Hedges accepts the fact Young wants to die without question. He does not ask why Young has "open bed sores that expose his bones", a description of severe stage four wounds that are preventable. He does not question why Young takes so many powerful medications. He does not question why many other people with similarly difficult medical complications lead ordinary and fulfilling lives. He does not question why Young had a colostomy. He does not question why Young has an IV line for narcotics implanted in his chest. He does not at any point suggest Young's life is worth living. He does not ask if Young has tried to connect with other people with a disability. He does not question why a man who is not terminally ill can enter into hospice care and die. He does not question how difficult it is to starve and dehydrate one's self death.  

My reaction to the following quote is dramatically different than Hedges:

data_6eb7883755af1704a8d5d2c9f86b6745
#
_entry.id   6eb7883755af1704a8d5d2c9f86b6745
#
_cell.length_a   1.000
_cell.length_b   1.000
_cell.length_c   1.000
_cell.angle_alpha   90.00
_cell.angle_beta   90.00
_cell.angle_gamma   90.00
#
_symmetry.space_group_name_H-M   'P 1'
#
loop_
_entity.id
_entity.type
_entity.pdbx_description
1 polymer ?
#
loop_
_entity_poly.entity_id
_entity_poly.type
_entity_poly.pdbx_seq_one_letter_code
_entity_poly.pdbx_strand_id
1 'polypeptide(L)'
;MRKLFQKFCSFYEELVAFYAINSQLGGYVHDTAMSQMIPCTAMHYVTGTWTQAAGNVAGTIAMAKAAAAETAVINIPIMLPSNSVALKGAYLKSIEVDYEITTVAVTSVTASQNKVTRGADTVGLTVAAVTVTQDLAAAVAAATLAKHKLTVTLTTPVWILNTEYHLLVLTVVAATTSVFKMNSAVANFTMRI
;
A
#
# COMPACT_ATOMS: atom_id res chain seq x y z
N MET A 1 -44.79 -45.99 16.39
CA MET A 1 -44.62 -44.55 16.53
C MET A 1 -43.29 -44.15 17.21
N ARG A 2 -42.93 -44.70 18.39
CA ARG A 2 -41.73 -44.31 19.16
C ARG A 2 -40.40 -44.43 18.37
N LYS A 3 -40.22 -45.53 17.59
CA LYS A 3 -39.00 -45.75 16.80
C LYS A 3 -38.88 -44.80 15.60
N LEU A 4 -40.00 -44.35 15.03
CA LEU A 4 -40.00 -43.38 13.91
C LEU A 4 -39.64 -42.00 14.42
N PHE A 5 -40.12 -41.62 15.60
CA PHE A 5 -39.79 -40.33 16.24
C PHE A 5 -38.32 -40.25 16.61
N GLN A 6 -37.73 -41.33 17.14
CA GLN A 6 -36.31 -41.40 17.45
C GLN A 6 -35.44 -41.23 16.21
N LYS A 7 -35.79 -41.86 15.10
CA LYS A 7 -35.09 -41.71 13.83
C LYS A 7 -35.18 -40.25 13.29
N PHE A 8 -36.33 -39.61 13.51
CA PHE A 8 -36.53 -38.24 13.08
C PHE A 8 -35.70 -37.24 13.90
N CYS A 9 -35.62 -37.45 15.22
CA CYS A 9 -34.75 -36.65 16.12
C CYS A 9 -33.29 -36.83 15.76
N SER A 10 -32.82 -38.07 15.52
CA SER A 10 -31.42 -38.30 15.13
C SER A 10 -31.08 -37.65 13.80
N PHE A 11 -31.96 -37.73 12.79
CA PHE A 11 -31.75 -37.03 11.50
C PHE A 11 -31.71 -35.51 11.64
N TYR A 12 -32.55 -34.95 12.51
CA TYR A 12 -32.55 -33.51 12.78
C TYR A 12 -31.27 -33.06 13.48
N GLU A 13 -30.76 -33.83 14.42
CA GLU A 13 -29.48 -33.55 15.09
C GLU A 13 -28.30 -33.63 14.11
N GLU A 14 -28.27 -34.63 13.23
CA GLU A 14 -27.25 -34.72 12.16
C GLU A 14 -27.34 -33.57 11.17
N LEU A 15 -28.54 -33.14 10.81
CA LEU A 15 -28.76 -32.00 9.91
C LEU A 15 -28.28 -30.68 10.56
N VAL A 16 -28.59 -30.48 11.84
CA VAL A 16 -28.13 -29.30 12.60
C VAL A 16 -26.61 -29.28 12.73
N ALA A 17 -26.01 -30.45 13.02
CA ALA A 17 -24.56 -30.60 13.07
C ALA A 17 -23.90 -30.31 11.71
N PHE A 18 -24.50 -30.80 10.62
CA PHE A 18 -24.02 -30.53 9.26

I had been toying with the idea of suicide for a long time because I had become helpless... I couldn’t dress myself. People have to help me with the most rudimentary of things. I decided I did not want to go through life like that anymore. The pain, the frustration...I felt at the end of my rope... I made the decision to go on hospice care, to stop feeding and fade away. This way, instead of committing the conventional suicide and I am out of the picture, people have a way to stop by or call and say their goodbyes. I felt this was a fairer way to treat people than to just go out with a note. After the anoxic brain injury in 2008. I lost a lot of dexterity and strength in my upper body. So I wouldn’t be able to shoot myself or even open the pill bottle to give myself an overdose. The only way I could think of doing it was to have Claudia open the pill bottle for me, but I didn’t want her implicated.